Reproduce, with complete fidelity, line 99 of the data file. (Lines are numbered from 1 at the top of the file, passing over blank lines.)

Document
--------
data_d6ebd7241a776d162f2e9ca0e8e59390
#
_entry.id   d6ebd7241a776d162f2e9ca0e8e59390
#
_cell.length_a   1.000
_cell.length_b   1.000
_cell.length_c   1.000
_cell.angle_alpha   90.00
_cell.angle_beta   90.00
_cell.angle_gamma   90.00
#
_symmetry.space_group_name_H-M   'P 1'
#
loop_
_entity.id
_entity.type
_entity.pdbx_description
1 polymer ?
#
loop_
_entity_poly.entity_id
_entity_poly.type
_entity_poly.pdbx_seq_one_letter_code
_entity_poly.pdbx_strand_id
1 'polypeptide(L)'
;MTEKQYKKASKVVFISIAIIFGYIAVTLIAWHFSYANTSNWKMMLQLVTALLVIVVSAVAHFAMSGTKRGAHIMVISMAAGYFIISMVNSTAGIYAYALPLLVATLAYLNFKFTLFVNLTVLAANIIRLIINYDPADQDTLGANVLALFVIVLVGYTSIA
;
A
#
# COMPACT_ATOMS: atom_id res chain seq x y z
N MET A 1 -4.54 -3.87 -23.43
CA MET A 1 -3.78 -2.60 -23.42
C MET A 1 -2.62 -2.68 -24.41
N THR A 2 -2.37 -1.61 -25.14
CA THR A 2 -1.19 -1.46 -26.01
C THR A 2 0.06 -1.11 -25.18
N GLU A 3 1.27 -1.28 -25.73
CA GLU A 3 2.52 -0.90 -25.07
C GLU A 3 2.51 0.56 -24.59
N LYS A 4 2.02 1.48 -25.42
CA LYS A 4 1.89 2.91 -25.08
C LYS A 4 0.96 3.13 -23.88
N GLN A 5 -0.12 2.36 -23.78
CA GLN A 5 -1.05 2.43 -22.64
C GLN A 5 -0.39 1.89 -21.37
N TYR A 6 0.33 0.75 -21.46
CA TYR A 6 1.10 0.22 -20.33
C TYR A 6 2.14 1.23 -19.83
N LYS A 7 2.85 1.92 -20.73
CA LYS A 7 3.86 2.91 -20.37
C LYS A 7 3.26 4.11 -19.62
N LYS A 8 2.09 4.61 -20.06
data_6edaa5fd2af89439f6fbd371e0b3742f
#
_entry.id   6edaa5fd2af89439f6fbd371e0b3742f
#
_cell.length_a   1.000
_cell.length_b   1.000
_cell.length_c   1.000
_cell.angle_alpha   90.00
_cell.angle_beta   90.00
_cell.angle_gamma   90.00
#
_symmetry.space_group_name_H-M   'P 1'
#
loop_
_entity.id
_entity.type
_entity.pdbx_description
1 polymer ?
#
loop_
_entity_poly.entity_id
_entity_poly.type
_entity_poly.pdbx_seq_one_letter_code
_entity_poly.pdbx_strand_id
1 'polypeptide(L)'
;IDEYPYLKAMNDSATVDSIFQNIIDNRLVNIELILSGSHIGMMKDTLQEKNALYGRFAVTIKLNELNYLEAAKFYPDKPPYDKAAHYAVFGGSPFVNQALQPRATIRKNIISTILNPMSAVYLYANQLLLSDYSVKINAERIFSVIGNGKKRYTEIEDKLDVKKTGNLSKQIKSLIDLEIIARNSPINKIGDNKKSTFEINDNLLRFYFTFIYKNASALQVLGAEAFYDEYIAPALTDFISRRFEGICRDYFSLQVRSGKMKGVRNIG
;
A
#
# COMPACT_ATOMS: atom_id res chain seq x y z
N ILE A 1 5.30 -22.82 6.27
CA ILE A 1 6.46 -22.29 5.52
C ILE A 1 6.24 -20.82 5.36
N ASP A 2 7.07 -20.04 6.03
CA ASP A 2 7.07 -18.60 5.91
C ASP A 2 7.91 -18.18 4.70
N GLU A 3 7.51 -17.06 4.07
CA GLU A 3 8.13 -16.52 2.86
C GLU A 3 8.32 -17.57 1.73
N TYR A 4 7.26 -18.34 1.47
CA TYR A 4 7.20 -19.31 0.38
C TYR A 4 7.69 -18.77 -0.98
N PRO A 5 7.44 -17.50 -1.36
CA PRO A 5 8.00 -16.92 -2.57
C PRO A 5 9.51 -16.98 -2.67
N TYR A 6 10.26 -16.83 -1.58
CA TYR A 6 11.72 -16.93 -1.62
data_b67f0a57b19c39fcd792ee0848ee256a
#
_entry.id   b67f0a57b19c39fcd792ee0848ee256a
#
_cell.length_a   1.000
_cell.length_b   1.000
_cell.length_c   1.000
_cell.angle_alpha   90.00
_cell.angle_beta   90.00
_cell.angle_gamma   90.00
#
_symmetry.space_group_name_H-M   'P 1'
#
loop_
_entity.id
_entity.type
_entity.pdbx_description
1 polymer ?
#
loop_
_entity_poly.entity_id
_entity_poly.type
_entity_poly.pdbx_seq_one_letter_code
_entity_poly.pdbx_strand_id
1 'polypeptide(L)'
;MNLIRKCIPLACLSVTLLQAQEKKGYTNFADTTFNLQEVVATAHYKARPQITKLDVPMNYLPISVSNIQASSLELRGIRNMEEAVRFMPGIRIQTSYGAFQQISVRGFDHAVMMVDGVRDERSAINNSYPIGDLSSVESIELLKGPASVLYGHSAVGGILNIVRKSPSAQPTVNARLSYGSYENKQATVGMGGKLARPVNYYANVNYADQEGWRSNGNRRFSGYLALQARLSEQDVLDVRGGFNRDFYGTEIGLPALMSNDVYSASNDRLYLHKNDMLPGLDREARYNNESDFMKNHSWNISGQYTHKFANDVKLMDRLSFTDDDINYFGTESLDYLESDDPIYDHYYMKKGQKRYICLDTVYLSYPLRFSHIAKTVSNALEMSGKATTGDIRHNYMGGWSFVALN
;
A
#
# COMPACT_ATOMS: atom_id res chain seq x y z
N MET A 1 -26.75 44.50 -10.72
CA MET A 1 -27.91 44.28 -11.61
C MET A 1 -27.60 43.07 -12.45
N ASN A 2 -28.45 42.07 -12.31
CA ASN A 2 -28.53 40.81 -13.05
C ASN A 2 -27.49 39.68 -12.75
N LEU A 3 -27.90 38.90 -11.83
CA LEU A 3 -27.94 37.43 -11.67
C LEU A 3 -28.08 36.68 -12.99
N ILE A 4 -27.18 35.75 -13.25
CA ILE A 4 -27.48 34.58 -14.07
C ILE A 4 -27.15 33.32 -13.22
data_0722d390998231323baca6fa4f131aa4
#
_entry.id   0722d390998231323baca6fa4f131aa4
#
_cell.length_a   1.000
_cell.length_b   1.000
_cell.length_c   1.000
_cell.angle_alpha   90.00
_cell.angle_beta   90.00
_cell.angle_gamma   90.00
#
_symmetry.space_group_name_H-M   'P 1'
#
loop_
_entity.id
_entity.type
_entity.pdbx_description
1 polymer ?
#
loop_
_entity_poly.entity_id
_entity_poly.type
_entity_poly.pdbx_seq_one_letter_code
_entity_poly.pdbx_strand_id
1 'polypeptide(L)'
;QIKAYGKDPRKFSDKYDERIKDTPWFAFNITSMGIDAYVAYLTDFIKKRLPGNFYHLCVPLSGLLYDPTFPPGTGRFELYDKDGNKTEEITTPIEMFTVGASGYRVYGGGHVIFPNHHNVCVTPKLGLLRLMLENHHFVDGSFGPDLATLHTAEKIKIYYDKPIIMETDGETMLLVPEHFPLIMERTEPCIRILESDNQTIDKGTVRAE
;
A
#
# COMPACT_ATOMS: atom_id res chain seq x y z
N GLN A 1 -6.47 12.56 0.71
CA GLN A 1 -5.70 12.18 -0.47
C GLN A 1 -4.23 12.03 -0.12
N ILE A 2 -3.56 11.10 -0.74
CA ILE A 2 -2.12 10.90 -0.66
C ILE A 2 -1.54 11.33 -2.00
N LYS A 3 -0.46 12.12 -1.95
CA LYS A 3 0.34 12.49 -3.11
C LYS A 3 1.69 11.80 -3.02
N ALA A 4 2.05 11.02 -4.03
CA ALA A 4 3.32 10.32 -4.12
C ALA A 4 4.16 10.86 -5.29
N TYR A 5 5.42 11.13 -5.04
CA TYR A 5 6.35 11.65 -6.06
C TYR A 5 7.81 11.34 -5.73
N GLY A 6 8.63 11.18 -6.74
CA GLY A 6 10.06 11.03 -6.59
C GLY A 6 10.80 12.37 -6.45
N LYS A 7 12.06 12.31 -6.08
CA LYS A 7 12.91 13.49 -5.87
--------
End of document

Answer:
CA TYR A 6 11.72 -16.93 -1.62